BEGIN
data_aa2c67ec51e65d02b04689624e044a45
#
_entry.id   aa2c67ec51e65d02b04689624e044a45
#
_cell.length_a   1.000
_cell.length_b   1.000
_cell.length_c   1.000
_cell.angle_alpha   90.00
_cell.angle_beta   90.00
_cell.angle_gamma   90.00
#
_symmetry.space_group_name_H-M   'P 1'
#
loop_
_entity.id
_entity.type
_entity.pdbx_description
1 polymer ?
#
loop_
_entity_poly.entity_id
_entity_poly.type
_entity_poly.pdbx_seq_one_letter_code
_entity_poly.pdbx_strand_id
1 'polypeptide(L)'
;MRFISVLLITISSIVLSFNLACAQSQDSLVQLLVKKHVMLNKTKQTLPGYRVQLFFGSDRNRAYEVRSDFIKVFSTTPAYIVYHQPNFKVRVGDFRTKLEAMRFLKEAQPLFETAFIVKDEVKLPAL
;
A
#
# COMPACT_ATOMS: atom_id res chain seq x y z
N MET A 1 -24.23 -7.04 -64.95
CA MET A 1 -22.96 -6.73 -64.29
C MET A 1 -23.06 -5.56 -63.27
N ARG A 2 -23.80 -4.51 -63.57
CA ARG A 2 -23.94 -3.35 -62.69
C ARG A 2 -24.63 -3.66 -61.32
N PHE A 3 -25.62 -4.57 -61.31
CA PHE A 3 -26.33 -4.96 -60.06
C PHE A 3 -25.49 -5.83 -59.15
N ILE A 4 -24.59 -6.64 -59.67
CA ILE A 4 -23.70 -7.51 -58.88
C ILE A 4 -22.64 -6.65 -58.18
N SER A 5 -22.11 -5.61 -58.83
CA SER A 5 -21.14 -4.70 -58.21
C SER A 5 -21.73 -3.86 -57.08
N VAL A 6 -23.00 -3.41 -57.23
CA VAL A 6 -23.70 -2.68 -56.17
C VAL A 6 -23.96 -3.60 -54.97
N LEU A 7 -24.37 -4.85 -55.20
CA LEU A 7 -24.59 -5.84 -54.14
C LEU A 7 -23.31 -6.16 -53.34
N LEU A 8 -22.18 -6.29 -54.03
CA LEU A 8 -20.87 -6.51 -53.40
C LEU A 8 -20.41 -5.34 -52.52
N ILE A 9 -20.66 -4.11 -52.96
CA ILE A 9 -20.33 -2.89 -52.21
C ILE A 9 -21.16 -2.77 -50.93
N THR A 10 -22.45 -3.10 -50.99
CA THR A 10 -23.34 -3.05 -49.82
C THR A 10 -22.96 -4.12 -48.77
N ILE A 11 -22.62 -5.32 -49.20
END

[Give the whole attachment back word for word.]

data_aa2c67ec51e65d02b04689624e044a45
#
_entry.id   aa2c67ec51e65d02b04689624e044a45
#
_cell.length_a   1.000
_cell.length_b   1.000
_cell.length_c   1.000
_cell.angle_alpha   90.00
_cell.angle_beta   90.00
_cell.angle_gamma   90.00
#
_symmetry.space_group_name_H-M   'P 1'
#
loop_
_entity.id
_entity.type
_entity.pdbx_description
1 polymer ?
#
loop_
_entity_poly.entity_id
_entity_poly.type
_entity_poly.pdbx_seq_one_letter_code
_entity_poly.pdbx_strand_id
1 'polypeptide(L)'
;MRFISVLLITISSIVLSFNLACAQSQDSLVQLLVKKHVMLNKTKQTLPGYRVQLFFGSDRNRAYEVRSDFIKVFSTTPAYIVYHQPNFKVRVGDFRTKLEAMRFLKEAQPLFETAFIVKDEVKLPAL
;
A
#
# COMPACT_ATOMS: atom_id res chain seq x y z
N MET A 1 -24.23 -7.04 -64.95
CA MET A 1 -22.96 -6.73 -64.29
C MET A 1 -23.06 -5.56 -63.27
N ARG A 2 -23.80 -4.51 -63.57
CA ARG A 2 -23.94 -3.35 -62.69
C ARG A 2 -24.63 -3.66 -61.32
N PHE A 3 -25.62 -4.57 -61.31
CA PHE A 3 -26.33 -4.96 -60.06
C PHE A 3 -25.49 -5.83 -59.15
N ILE A 4 -24.59 -6.64 -59.67
CA ILE A 4 -23.70 -7.51 -58.88
C ILE A 4 -22.64 -6.65 -58.18
N SER A 5 -22.11 -5.61 -58.83
CA SER A 5 -21.14 -4.70 -58.21
C SER A 5 -21.73 -3.86 -57.08
N VAL A 6 -23.00 -3.41 -57.23
CA VAL A 6 -23.70 -2.68 -56.17
C VAL A 6 -23.96 -3.60 -54.97
N LEU A 7 -24.37 -4.85 -55.20
CA LEU A 7 -24.59 -5.84 -54.14
C LEU A 7 -23.31 -6.16 -53.34
N LEU A 8 -22.18 -6.29 -54.03
CA LEU A 8 -20.87 -6.51 -53.40
C LEU A 8 -20.41 -5.34 -52.52
N ILE A 9 -20.66 -4.11 -52.96
CA ILE A 9 -20.33 -2.89 -52.21
C ILE A 9 -21.16 -2.77 -50.93
N THR A 10 -22.45 -3.10 -50.99
CA THR A 10 -23.34 -3.05 -49.82
C THR A 10 -22.96 -4.12 -48.77
N ILE A 11 -22.62 -5.32 -49.20